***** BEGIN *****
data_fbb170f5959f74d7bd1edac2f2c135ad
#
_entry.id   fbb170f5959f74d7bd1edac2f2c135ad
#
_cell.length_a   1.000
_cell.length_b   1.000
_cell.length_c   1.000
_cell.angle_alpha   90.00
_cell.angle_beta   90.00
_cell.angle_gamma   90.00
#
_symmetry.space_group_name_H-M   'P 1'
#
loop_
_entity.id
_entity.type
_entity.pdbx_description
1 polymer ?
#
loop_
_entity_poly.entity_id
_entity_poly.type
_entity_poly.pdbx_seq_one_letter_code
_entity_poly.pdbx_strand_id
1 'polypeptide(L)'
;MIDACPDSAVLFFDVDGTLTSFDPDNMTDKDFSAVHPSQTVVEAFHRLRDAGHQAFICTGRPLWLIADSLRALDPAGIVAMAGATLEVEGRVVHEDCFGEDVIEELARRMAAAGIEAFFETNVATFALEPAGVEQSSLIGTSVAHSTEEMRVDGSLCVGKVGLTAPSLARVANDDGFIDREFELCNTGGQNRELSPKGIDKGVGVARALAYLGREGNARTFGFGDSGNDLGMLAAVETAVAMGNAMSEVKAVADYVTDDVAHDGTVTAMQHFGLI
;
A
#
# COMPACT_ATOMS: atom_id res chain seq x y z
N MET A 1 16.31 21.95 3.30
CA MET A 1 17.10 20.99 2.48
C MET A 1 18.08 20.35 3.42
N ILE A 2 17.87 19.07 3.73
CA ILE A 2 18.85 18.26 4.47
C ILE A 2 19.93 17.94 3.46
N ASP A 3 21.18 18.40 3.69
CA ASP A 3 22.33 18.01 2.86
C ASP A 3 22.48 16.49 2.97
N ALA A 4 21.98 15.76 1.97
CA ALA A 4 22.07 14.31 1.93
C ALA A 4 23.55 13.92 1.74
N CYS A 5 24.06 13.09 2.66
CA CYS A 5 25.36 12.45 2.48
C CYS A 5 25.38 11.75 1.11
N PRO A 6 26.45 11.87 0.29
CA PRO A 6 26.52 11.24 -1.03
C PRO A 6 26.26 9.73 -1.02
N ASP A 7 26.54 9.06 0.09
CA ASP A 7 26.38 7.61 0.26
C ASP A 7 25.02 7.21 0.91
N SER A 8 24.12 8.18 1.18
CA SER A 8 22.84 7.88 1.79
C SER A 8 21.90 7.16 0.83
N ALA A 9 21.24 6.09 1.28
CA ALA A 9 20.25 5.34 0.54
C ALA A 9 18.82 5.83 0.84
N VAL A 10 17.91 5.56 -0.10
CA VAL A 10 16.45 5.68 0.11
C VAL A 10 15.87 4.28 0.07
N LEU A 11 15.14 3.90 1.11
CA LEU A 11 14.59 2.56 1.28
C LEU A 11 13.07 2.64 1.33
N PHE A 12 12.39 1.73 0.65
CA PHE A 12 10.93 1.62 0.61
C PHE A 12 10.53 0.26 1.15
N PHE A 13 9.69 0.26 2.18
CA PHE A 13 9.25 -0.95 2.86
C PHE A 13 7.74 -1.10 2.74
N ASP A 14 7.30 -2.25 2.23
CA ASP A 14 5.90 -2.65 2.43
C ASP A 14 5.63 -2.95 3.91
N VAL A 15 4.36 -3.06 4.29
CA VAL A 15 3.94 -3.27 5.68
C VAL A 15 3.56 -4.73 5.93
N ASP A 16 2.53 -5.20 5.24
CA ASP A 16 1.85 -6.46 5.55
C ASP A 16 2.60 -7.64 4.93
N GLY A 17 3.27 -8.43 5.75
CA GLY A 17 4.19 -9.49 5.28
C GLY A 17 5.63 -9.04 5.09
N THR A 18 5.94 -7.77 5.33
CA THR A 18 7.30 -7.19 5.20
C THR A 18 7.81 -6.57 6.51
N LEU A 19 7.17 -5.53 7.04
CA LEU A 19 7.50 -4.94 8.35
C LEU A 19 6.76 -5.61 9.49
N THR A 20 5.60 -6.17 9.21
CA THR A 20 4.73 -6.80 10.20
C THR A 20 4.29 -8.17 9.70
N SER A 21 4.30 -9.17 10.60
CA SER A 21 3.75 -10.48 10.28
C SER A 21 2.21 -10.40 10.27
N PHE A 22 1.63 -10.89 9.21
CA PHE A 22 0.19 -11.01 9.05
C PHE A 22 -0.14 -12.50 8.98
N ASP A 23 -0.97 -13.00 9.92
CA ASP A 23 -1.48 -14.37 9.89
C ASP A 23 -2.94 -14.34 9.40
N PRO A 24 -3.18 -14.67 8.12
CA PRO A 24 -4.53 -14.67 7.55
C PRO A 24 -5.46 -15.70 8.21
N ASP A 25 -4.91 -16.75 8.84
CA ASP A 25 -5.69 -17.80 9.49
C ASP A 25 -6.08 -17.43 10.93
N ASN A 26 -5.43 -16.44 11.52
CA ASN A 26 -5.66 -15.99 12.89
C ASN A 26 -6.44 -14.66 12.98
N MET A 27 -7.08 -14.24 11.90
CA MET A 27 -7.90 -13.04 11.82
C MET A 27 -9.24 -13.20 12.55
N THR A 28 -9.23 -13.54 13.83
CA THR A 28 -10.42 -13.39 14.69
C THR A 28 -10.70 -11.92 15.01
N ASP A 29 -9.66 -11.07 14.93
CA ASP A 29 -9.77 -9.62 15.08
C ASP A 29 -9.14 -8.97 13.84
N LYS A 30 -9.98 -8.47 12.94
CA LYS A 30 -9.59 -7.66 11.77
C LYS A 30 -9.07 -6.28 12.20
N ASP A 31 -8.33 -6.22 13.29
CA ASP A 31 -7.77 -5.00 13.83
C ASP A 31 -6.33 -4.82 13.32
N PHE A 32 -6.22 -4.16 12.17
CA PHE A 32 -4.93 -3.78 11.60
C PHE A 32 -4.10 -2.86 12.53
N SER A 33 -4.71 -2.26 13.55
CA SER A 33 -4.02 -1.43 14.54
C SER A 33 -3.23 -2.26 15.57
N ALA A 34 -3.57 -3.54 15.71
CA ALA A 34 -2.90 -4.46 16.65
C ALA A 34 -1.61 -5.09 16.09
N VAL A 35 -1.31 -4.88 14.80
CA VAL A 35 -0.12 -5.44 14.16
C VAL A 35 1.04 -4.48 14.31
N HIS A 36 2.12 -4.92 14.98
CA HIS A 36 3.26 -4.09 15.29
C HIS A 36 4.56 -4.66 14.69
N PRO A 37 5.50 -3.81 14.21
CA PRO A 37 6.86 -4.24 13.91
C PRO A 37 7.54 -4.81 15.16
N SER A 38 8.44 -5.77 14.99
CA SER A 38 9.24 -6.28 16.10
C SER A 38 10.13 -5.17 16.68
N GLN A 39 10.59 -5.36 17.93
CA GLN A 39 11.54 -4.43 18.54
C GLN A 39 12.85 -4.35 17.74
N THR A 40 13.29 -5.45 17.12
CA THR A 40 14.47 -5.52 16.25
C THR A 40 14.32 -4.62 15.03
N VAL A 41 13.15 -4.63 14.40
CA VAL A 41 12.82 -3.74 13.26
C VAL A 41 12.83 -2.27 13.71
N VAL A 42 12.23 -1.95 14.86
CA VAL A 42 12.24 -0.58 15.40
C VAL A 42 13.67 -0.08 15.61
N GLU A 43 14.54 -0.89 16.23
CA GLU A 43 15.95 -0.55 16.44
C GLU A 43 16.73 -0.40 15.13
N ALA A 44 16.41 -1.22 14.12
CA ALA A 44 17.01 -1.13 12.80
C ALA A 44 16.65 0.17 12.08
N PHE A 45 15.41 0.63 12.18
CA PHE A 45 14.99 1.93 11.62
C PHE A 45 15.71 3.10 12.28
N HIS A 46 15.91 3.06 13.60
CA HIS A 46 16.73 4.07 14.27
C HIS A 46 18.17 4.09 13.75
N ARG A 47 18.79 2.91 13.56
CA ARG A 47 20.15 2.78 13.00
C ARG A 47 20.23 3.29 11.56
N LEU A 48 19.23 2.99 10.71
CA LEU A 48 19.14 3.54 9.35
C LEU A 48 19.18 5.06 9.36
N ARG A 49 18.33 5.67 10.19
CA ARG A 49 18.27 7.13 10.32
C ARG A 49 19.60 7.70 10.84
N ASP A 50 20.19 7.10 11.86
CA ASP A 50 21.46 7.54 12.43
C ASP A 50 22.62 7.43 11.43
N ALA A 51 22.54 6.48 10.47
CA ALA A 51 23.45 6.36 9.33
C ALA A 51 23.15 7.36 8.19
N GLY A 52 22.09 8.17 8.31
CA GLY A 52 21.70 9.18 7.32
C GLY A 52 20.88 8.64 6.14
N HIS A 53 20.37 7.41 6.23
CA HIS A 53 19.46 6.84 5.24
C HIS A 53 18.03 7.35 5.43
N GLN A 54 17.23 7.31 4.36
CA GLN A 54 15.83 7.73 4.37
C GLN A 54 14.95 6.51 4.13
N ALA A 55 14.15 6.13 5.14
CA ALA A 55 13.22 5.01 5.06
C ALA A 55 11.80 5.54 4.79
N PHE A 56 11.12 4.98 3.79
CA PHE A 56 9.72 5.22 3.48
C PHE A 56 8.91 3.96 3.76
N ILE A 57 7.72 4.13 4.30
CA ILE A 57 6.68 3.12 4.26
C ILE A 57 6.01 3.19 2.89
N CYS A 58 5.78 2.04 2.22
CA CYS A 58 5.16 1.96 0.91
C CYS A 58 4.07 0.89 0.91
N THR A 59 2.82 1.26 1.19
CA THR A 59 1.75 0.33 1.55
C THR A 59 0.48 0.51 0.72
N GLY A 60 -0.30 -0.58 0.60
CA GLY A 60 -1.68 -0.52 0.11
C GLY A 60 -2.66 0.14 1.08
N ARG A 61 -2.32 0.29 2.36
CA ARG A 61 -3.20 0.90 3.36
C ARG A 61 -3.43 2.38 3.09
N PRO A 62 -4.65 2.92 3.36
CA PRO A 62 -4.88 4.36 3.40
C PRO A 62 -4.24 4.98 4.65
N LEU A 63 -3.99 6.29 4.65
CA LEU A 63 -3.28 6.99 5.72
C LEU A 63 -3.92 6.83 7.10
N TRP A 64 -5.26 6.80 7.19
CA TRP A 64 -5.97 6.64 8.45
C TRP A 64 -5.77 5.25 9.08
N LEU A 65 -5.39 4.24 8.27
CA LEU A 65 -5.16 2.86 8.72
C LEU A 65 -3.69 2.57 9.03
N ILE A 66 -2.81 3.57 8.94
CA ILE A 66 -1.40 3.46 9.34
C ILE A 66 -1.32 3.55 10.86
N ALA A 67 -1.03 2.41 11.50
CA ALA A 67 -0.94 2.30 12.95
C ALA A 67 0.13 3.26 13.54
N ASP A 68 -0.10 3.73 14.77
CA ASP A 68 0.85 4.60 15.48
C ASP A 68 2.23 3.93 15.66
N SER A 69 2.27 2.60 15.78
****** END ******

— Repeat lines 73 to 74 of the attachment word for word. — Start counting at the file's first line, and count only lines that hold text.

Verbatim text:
N VAL A 15 4.36 -3.06 4.29
CA VAL A 15 3.94 -3.27 5.68